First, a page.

In the Experimental College (EXCO), SF State undergraduates can teach classes about nearly anything. Fall 2024 classes include everything from veterinary medicine and genealogy to Black science fiction and, yes, “Taylor Swift and the Art of Songwriting.” Through EXCO, students are mentored by a faculty director who helps them choose a subject, develop a curriculum, recruit students and lead the course. The original program ran from 1965 to 1969 as an outgrowth of various counterculture and activist movements of that time. It was revived in fall 2017 and has been thriving ever since.

No. 4: You can travel through Bay Area history without leaving your desk

SF State’s Bay Area Television Archive stores more than 135,000 videos from Bay Area television stations, with countless historic treasures that are known and others that have yet to be discovered. It includes clips about the civil rights movement, the Zodiac Killer, old-school hip-hop and much more. Archivist Alex Cherian even rediscovered and restored clips from Maya Angelou’s 1968 TV series “Blacks, Blues, Black.” Since 2007, Cherian has preserved 6,000 hours of footage and digitized 350 hours — and this is approximately 6% of the total collection. Footage from the archive has been used in more than 1,000 documentary, television and community projects.

No. 5: There’s a 200-year-old piano in the Library

Built in 1808, the Clementi Fortepiano was donated to the University in the 1960s and today is safely tucked away in a temperature-controlled room of the J. Paul Leonard Library. While its basic mechanism is comparable to a modern piano, it’s smaller (shorter keyboard, smaller keys) so its sound is distinct and better suited for more intimate performances. School of Music Professor Victoria Neve was told that there are only five instruments of this make and vintage on record. While there may be more fortepianos on the planet, the likelihood of them working is small. Neve often incorporates the instrument into her teaching. The Clementi Fortepiano is one of many treasures in the Frank V. DeBellis collection, which is filled with artifacts of Italian culture.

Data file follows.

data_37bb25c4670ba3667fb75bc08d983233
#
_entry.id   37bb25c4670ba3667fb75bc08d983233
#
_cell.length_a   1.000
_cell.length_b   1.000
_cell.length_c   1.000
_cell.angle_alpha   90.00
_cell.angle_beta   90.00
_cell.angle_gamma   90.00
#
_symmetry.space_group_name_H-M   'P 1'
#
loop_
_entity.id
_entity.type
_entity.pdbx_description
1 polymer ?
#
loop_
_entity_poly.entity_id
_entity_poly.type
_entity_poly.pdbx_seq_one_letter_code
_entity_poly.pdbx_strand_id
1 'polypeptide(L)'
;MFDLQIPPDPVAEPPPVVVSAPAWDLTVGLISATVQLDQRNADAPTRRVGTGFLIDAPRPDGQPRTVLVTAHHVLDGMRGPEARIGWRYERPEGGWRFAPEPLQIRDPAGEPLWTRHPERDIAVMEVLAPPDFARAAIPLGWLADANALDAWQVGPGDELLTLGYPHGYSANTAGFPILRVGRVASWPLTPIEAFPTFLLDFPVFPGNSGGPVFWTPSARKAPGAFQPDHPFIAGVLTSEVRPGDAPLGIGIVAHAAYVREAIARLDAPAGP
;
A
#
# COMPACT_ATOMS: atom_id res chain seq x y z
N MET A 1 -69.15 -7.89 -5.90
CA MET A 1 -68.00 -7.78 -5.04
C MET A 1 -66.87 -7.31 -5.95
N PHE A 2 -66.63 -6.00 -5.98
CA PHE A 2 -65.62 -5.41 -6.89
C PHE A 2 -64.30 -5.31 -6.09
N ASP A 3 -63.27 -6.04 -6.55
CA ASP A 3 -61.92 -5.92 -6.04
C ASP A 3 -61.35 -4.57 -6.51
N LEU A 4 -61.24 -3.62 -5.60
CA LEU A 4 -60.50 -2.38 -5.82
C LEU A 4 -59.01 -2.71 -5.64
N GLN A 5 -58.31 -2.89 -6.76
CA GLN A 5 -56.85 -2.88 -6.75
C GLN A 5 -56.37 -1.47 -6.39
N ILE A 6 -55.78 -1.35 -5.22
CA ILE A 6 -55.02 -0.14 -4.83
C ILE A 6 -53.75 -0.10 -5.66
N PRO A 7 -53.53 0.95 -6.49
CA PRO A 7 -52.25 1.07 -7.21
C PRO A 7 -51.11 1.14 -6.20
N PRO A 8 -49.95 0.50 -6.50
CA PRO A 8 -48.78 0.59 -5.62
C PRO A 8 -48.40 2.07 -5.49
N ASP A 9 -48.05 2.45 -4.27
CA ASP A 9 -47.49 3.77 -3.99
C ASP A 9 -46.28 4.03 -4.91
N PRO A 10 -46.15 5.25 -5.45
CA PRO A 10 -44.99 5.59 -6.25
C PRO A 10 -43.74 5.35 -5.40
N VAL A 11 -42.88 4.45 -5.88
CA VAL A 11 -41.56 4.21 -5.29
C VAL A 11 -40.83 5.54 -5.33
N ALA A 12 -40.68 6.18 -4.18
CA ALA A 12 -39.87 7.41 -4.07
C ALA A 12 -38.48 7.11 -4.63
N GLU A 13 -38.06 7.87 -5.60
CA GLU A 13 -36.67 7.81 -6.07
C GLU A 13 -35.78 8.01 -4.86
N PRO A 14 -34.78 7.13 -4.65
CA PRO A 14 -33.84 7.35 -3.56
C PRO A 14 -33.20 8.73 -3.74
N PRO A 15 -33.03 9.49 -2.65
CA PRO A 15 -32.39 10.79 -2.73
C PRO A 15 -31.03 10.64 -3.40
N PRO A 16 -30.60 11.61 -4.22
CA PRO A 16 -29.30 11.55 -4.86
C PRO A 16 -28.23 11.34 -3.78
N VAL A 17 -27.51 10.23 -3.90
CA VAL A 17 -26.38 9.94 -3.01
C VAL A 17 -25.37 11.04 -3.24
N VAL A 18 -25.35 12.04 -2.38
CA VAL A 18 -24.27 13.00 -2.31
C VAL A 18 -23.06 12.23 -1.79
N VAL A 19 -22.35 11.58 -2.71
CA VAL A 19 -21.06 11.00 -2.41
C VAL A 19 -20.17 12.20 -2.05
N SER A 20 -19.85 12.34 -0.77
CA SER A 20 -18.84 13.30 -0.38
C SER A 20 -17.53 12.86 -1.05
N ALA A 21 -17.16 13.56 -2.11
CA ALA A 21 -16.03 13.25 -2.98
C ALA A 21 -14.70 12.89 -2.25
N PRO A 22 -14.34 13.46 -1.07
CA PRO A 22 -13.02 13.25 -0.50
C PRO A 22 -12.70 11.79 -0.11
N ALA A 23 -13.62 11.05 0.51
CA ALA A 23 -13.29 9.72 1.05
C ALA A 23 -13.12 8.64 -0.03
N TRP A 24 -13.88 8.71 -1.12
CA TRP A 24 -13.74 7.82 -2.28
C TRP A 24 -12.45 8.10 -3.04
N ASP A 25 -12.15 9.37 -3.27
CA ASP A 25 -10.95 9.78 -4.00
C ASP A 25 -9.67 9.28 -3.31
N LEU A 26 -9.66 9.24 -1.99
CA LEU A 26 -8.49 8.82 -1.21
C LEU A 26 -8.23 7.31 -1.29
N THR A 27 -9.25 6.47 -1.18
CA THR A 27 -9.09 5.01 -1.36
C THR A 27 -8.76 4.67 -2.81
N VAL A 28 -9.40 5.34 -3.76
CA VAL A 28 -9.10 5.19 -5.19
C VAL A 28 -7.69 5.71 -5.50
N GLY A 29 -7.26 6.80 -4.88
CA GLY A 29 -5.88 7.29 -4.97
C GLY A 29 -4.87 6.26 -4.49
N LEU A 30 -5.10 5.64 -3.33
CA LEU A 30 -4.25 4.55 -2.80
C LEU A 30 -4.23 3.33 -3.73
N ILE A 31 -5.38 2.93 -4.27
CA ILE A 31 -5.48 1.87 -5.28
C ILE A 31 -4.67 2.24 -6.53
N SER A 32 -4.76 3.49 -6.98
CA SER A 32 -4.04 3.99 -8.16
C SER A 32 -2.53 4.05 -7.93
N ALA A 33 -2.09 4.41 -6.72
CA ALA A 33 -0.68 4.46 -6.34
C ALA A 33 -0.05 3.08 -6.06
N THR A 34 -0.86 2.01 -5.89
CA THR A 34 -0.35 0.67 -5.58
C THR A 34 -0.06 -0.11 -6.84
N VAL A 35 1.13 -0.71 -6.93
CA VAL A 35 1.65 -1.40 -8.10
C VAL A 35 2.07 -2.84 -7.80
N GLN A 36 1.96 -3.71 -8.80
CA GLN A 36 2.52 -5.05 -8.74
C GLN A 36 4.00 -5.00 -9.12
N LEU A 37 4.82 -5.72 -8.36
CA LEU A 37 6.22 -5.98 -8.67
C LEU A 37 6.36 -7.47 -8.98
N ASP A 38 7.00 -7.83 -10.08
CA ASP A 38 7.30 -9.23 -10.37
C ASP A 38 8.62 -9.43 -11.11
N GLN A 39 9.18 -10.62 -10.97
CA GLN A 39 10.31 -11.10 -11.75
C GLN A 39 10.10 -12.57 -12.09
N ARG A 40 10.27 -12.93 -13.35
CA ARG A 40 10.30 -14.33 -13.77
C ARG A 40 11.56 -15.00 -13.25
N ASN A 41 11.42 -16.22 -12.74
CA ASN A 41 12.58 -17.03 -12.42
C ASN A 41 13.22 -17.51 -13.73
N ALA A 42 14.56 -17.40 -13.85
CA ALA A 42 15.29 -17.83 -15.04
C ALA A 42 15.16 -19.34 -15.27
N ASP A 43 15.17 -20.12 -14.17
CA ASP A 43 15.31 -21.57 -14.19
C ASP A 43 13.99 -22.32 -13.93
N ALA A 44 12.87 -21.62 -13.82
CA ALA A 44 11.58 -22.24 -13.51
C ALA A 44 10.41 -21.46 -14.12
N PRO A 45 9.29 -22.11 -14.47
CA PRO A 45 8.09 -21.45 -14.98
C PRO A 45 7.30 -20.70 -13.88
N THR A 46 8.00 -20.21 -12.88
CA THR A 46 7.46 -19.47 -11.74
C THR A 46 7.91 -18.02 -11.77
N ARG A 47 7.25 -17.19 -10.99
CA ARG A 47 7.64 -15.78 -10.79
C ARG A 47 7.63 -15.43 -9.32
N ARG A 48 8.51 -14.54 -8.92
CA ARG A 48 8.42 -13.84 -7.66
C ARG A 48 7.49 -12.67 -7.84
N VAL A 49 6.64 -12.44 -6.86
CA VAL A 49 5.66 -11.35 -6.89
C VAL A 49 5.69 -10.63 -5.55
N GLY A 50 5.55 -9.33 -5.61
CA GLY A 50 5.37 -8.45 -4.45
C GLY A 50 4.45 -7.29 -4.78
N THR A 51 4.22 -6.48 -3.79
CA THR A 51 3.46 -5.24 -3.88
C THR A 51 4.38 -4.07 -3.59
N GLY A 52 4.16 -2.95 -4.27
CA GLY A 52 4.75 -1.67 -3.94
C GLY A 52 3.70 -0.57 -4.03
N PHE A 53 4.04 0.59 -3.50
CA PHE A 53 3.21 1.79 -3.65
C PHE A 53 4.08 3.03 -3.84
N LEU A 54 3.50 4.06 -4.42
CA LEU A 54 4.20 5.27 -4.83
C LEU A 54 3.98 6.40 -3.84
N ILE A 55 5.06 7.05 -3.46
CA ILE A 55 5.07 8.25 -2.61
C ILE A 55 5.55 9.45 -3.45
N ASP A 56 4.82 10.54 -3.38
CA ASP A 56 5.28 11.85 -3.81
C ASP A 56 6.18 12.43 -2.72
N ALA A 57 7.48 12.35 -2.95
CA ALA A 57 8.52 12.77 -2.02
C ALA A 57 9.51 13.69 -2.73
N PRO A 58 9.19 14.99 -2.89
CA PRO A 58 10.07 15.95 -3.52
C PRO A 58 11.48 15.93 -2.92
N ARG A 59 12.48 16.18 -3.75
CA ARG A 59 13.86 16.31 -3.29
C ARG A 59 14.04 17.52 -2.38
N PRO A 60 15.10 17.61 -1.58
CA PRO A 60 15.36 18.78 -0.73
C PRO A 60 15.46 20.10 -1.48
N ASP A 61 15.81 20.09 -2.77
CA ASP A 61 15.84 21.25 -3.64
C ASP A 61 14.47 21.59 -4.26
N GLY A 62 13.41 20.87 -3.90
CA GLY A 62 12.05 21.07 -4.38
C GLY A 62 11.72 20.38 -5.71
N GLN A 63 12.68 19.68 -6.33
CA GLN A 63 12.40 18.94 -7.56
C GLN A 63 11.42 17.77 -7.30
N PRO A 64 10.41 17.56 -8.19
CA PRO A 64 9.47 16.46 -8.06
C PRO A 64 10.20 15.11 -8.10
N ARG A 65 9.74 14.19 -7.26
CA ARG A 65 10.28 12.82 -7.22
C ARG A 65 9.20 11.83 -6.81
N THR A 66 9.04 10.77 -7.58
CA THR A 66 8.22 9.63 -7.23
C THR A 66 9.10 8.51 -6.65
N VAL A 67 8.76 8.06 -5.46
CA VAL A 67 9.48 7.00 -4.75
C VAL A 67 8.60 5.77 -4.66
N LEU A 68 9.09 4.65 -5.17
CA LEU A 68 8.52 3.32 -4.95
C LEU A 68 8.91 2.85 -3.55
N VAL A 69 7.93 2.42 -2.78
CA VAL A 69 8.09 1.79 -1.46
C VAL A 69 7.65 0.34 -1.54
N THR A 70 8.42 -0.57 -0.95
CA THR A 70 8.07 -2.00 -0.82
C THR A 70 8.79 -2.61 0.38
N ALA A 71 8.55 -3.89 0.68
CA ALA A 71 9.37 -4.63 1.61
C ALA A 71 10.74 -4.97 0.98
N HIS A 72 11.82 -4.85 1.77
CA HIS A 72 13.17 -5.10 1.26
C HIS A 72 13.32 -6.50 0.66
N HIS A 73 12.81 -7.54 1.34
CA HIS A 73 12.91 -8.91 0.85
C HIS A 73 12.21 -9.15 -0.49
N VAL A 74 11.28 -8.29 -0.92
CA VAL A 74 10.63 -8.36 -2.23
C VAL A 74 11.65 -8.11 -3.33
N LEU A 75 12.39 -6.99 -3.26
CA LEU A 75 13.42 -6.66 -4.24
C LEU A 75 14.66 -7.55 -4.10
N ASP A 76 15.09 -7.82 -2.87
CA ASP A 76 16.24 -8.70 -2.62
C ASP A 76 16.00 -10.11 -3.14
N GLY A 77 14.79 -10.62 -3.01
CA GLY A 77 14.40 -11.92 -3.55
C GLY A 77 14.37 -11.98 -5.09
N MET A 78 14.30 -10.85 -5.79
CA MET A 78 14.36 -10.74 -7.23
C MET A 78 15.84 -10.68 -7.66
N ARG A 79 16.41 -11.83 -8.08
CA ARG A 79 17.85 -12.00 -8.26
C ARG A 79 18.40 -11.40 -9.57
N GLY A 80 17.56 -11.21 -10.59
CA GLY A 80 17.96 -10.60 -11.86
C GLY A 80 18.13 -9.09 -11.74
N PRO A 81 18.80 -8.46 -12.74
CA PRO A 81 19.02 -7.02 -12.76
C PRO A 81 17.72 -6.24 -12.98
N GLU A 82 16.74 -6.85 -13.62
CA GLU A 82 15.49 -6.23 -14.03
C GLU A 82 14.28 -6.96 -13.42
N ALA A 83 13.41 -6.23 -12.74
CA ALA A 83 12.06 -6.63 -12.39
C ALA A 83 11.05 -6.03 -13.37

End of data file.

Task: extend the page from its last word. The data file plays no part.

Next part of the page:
Clementi Fortepiano

No. 6: You can get a swanky three-course meal (prepared and served by students)

The Vista Room is a fully functional restaurant and a teaching and learning lab managed by the Department of Hospitality, Tourism and Event Management in the Lam Family College of Business. Students gain practical experience with food service, hospitality and service management. Visit the fourth floor of Burk Hall to enjoy contemporary California cuisine with an emphasis on responsibly sourced ingredients and sustainability. The dining room seats visitors from 11:45 a.m. to 12:30 p.m., and closes at 1:50 p.m. Reservations are highly encouraged.